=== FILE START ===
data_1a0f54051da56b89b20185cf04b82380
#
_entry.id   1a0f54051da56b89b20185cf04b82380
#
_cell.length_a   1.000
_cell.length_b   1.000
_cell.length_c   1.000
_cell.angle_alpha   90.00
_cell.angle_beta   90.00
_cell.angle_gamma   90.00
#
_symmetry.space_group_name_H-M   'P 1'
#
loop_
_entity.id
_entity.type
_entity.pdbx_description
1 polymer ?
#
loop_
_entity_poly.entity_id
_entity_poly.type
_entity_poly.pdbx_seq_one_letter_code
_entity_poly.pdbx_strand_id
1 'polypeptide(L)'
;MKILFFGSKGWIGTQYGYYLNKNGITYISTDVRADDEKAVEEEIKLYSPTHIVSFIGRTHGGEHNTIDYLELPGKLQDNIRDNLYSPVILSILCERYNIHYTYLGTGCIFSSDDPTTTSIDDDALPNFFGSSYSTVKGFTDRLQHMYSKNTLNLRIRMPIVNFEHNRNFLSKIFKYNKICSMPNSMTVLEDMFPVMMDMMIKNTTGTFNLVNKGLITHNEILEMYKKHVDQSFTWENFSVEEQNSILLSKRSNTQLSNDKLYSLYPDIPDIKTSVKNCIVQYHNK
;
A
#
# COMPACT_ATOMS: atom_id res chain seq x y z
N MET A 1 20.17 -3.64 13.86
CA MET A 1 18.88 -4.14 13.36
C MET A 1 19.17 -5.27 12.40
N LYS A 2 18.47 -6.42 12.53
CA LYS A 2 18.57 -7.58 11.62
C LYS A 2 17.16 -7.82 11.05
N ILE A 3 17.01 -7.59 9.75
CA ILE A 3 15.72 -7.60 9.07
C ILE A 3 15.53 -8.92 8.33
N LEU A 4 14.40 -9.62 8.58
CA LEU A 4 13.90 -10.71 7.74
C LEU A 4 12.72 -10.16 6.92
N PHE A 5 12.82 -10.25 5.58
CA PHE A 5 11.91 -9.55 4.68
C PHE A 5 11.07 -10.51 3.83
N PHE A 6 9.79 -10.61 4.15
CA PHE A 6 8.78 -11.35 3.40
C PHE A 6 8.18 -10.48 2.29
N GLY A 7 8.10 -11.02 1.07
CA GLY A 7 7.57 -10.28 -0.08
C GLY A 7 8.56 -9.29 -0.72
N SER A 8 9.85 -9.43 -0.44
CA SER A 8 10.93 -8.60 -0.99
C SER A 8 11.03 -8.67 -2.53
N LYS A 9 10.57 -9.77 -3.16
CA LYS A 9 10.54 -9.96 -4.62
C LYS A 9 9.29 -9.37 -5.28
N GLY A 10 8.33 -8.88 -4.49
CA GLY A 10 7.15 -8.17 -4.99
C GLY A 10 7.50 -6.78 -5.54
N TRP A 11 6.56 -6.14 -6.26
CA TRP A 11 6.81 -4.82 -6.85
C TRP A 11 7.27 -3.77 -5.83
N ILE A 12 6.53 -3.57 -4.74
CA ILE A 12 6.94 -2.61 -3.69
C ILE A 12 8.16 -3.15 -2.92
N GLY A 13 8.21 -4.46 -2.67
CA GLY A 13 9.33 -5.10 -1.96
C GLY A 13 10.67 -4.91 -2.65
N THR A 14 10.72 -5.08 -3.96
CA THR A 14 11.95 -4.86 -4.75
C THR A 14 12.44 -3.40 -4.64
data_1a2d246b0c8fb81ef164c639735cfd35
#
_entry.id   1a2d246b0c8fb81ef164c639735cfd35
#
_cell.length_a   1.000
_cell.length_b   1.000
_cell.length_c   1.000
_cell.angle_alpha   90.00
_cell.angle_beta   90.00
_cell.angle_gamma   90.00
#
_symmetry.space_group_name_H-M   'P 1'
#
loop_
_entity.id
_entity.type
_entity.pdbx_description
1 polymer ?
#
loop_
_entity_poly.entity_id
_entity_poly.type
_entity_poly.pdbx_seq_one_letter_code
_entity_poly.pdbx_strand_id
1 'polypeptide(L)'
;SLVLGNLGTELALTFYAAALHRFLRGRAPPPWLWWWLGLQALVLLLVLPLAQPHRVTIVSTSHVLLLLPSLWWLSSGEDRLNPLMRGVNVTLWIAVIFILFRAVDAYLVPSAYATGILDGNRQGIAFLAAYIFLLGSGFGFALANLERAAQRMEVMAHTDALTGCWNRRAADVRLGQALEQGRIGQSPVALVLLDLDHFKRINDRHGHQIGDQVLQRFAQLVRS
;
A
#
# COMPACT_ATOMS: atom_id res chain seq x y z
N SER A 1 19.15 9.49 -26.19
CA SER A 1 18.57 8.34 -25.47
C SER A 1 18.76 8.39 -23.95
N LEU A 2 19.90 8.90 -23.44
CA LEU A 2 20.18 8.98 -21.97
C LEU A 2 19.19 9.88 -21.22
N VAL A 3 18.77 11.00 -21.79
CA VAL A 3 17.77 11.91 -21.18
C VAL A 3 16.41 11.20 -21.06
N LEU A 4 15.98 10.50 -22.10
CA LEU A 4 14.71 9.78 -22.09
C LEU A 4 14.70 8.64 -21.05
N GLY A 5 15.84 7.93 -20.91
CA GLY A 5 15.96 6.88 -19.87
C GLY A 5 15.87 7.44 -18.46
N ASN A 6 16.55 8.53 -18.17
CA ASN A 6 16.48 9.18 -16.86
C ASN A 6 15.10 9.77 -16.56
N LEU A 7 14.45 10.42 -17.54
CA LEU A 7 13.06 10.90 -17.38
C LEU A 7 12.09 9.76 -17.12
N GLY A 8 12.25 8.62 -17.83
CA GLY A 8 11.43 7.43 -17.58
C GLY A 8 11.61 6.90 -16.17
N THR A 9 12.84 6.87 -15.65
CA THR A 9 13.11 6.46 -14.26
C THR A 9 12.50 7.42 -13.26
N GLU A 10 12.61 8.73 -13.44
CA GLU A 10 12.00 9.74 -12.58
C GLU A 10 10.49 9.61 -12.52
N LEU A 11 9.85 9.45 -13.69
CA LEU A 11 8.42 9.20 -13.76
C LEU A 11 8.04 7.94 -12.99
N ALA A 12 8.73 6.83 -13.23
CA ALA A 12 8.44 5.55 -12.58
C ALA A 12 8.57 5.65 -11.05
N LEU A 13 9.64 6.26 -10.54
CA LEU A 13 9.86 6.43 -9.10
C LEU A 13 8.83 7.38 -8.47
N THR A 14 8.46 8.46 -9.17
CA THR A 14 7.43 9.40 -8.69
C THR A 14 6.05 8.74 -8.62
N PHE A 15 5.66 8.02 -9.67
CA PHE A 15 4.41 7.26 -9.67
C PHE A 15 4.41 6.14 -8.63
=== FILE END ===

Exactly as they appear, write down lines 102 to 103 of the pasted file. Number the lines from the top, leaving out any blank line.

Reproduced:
# COMPACT_ATOMS: atom_id res chain seq x y z
N SER A 1 19.15 9.49 -26.19